From your research, it looks like Summit has the same VR-10 25A voltage reducer as the one offered by Mac's Auto Parts.  It appears that the only difference is that Summit offers it for $122.45; whereas, Mac's Auto wants  $144.99.   A savings of $22.54 is pretty significant in my book.  It seems that Mac's Auto Parts is owned by the Eckler's group, whom I've found, in the past, to be a bit pricey.

 

Thanks for your help.

 

Cheers,

Grog

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It looks like you can get something similar for a lot less money with a simple google search.

I have done many six to twelve conversions and don't recall any major problems. 

I wont try the Mopar fluid drive change over however.

But have done gauges, blower motors etc. and used twenty dollar reducers.

Oddly enough I am doing this exact thing with some old horns I dug up recently and think they will work with 12 volts, just louder.

I have a buddy that has the knack for making these things work so I am going to approach him after Christmas. If I need a resister I have one of those

$19 units from Speedway in my stash. 

 

Fun stuff....

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You're right in that the 6V klaxon-type horns will work with 12 volts, because I've tried that with mine.  My main concern is that repeated/prolonged use of the horn using 12V could cause the motor to burn out.  Some of my friends have told me to just use the horn intermittently for short beeps.  Well, where's the fun in that?  If I can't use the horn to clear elephant herds from the right of way, what's the use?

 

Cheers,

Grog

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Don't they make new 12 volt Ahoooga horns? If it has to be old, maybe one from a Dodge Brothers car?

 

If you must use this one, try the ballast resistor. Try a Chrysler one. It's about half an ohm. It might even work. There is no good way to do this with a resistor, as the load is not constant (it's super-high on startup). When you find a resistor that works, the horn will be starting on less voltage than intended, but running on higher voltage than intended. Is that good? Not really, but it might be OK. Reducing the run voltage all the way to the original 6 (or 7) will probably make the motor not start.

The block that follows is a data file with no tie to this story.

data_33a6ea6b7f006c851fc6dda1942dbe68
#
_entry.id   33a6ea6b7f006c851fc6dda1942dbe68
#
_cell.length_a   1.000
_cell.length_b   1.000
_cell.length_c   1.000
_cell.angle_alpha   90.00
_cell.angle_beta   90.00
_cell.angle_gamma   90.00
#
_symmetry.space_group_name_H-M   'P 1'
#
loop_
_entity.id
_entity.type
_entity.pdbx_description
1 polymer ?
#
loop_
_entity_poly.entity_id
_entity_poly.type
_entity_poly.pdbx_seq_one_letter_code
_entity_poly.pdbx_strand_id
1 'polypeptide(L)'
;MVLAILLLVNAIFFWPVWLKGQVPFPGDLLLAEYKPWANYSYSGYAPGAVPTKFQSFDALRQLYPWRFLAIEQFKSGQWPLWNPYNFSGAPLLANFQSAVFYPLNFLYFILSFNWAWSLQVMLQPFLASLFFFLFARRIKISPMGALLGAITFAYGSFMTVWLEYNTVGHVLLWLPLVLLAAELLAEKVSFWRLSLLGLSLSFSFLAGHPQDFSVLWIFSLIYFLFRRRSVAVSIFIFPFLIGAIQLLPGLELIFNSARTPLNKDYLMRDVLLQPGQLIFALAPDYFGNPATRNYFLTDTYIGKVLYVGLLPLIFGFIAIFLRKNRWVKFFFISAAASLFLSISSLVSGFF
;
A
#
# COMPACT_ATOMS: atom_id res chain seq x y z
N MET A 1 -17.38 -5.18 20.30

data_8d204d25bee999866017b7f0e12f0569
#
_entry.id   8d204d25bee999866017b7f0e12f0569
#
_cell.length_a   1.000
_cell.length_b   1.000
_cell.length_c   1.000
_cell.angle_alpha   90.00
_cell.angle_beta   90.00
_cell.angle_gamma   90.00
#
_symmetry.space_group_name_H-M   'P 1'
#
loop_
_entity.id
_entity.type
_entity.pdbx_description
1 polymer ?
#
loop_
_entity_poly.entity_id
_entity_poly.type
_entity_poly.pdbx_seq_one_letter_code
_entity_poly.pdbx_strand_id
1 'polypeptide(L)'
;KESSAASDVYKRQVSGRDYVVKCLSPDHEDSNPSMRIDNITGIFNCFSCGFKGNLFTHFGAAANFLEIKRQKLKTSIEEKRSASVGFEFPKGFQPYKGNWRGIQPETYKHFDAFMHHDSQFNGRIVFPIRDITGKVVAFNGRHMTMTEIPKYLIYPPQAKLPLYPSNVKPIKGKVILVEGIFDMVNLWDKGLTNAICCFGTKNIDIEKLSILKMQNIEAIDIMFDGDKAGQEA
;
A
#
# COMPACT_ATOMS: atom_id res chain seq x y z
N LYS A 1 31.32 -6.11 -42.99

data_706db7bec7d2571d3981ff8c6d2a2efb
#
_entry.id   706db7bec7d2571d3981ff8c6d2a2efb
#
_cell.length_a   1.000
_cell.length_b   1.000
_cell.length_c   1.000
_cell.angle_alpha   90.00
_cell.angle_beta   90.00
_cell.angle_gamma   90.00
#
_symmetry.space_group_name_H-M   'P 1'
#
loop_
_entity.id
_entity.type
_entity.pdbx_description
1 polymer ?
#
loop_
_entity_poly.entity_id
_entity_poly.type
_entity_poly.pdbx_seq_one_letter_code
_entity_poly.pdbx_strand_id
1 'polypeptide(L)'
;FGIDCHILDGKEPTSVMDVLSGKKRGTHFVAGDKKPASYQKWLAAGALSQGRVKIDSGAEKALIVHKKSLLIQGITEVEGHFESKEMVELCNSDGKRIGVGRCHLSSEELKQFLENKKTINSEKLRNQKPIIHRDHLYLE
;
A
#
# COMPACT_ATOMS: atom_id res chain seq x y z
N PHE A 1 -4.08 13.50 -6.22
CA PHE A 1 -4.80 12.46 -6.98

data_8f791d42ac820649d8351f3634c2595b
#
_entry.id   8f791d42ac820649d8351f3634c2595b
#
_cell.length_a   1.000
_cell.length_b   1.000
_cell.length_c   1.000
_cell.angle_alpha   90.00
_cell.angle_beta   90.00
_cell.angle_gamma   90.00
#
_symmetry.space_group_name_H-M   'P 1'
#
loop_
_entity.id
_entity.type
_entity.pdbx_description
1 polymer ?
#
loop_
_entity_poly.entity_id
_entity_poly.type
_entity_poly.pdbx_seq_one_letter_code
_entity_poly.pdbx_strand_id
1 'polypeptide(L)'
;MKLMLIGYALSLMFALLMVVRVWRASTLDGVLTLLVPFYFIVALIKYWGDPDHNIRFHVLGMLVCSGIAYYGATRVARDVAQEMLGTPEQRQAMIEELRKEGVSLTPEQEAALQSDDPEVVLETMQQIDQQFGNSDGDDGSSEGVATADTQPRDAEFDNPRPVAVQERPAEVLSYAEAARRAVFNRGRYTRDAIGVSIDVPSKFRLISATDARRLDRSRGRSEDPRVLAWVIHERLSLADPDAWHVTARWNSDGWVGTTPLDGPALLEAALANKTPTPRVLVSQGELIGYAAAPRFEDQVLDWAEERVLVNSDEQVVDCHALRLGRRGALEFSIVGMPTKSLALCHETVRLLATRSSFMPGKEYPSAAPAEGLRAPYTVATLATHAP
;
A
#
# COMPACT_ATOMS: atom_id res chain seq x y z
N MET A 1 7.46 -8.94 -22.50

In my opinion trying to run a motor on an electronic "voltage reducer" is most likely going to result in a pile of broken voltage reducers.

.

Edited by Bloo (see edit history)
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Your best bet is a 12volt to 6 volt step down converter that will supply 30 amps.

https://www.ebay.com/itm/New-Waterproof-DC-DC-Converter-Regulator-12V-24V-Step-Down-to-6V-30A-180W/141929142470?hash=item210ba2d8c6:g:IlsAAOSwz2pfQ05B

This will do the job.

There are 40 amp units available as well if you need more grunt.

 

Do not use a resistor. It just becomes a fire hazard.

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On 12/23/2020 at 2:42 PM, Bloo said:

Don't they make new 12 volt Ahoooga horns? If it has to be old, maybe one from a Dodge Brothers car?

 

If you must use this one, try the ballast resistor. Try a Chrysler one. It's about half an ohm. It might even work. There is no good way to do this with a resistor, as the load is not constant (it's super-high on startup). When you find a resistor that works, the horn will be starting on less voltage than intended, but running on higher voltage than intended. Is that good? Not really, but it might be OK. Reducing the run voltage all the way to the original 6 (or 7) will probably make the motor not start.

 

In my opinion trying to run a motor on an electronic "voltage reducer" is most likely going to result in a pile of broken voltage reducers.

.

 

Yes, they make 12V Ahoooga horns, but they don't have the style and panache of an old original Klaxon.  The Klaxon I have is circa 1930.   and I don't want to take the chance of burning out the motor.  The car I plan to install it on is somewhat of a mixed anachronism (it's a 1952 Crosley pickup rat rod), but I install old, odd accessories whenever possible.  The Crosley rat rod ain't pretty, but it sure is interesting and lotsa fun. 

 

Merry Christmas,

Grog